Buckle Up. It's a Bumpy Ride

In the first installment of this story we will chronicle DeLay's relationship with Enron. From there, we follow the trail back in time to sweatshops in the North Pacific, Indian casinos in Mississippi, South Africa's apartheid government and a mob hit in Miami. Each story involves DeLay personally or members of his "kitchen cabinet." Taken as a whole, these tales draw a picture of a person whose extremist views on religion, society, business and government place him at the outer fringe of mainstream thought.

Part I: Tom Delay and Enron

Tom DeLay learned early in his political career that the best way to control people is with favors, particularly money. In 1994 he inaugurated his first "leadership PAC" --Americans for a Republican Majority (ARMPAC). It was created to raise money which DeLay could then parcel out to House members he wanted to influence. ARMPAC would preach DeLay's anti-regulatory mantra. The money raised would be used to reward those who supported DeLay and punish those who opposed him.

Even some Republicans were concerned that the money would be used in ways to steer their party into radical territory. "He's not above using his Whip organization to pursue rolling back EPA and OSHA to the nth degree," said Rep. Christopher Shays (R-Conn) at the time. "I think he believes it's a Republican cause."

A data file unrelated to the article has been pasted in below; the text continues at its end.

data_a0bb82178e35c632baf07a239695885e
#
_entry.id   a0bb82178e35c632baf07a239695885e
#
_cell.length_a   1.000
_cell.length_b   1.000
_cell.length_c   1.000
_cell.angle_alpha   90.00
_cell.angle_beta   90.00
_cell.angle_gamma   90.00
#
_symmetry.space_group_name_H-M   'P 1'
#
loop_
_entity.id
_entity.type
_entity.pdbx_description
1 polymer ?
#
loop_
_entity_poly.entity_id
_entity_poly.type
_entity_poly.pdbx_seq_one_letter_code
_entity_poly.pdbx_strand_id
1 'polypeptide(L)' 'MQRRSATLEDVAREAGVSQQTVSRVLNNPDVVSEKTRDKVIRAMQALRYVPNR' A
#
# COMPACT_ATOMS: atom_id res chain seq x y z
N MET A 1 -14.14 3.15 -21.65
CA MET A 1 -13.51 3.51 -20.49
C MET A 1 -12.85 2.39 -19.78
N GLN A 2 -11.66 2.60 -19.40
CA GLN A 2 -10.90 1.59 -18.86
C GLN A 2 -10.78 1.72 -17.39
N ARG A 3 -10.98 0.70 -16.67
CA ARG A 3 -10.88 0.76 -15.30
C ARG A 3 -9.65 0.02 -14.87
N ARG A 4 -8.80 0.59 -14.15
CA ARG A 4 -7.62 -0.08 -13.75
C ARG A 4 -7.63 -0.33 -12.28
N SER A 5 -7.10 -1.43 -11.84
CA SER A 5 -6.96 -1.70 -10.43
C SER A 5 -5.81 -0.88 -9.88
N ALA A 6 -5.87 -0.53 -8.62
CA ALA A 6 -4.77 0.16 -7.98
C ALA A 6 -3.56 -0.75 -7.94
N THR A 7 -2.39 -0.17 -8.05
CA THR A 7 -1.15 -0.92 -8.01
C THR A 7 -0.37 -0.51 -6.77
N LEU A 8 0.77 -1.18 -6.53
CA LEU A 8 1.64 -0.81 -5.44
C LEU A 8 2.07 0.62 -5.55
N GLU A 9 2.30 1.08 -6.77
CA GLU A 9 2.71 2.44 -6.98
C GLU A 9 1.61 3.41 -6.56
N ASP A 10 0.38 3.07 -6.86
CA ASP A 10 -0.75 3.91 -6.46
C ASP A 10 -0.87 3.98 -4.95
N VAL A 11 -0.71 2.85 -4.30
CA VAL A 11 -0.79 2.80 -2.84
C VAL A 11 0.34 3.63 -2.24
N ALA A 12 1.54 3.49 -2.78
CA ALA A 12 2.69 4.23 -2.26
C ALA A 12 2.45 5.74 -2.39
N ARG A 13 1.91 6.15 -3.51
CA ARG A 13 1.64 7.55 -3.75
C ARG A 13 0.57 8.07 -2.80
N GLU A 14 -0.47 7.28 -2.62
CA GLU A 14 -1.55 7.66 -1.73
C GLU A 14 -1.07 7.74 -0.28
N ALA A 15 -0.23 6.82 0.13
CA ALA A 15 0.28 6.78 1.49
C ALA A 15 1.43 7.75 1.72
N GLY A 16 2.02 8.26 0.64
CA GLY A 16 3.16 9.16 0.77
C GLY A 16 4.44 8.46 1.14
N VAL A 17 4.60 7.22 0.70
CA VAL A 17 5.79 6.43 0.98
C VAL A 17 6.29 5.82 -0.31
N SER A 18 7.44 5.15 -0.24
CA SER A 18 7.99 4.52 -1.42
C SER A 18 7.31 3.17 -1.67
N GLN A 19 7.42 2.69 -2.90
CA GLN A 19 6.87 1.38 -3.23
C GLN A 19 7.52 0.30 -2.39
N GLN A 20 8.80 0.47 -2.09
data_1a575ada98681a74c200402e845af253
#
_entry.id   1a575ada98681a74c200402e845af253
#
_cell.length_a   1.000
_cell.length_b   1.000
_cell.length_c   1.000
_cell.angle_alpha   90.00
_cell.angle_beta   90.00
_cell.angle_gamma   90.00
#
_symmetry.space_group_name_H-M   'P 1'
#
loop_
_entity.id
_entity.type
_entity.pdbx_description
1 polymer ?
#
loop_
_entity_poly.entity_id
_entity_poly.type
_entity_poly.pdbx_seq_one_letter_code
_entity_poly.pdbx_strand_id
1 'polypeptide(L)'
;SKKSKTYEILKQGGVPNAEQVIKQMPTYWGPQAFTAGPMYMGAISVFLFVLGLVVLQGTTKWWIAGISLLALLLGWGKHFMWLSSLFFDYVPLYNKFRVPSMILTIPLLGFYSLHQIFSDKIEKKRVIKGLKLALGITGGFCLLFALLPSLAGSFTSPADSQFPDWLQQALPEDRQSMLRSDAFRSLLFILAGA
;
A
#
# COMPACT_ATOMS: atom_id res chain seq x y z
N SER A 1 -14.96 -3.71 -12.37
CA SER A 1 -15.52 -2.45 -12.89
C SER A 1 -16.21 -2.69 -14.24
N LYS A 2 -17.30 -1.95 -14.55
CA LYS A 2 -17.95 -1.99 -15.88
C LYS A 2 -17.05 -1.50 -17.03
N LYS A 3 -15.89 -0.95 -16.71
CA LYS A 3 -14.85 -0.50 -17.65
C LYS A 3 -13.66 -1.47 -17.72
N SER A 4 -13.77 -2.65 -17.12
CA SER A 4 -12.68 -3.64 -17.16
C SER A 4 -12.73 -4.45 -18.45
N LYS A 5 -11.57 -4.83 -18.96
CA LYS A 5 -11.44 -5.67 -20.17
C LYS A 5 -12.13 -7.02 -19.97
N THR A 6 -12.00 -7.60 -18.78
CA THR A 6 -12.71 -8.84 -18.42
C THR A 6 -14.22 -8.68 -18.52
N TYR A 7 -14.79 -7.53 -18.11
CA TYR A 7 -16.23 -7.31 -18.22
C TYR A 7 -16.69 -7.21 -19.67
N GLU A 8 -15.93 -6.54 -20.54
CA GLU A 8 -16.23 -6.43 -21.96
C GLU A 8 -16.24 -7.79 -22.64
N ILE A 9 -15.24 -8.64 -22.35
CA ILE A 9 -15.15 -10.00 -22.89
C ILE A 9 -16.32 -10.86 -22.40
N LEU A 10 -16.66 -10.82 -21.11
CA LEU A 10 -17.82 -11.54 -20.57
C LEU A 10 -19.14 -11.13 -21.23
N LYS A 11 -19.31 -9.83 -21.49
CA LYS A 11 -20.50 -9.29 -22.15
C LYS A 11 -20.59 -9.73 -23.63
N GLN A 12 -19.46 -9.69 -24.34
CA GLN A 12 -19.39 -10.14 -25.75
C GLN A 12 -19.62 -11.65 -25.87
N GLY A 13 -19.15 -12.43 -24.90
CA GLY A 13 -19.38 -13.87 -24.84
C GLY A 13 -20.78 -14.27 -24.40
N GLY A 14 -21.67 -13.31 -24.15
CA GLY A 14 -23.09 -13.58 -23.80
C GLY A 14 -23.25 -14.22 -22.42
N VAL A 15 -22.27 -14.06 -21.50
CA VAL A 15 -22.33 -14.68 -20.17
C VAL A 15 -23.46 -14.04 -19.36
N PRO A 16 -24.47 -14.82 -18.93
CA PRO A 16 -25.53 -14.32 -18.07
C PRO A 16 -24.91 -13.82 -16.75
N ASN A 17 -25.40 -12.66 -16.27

But, DeLay was not swayed by those he viewed as too tied to big government. Nor was he at all concerned how his PAC activities might appear to anyone else. In fact, one of DeLay's most disarming devices is his candor. Rather than try to sugarcoat his policies he revels in embellishing them and confirming his critics' worst fears. "We have a new strategy for regaining the high ground," DeLay said. "We need to raise enough money to tell our story."

"Our story" translated to a convergence of DeLay's radical laissez-faire philosophy and the desires of various industries to be freed from any regulations that cost them money.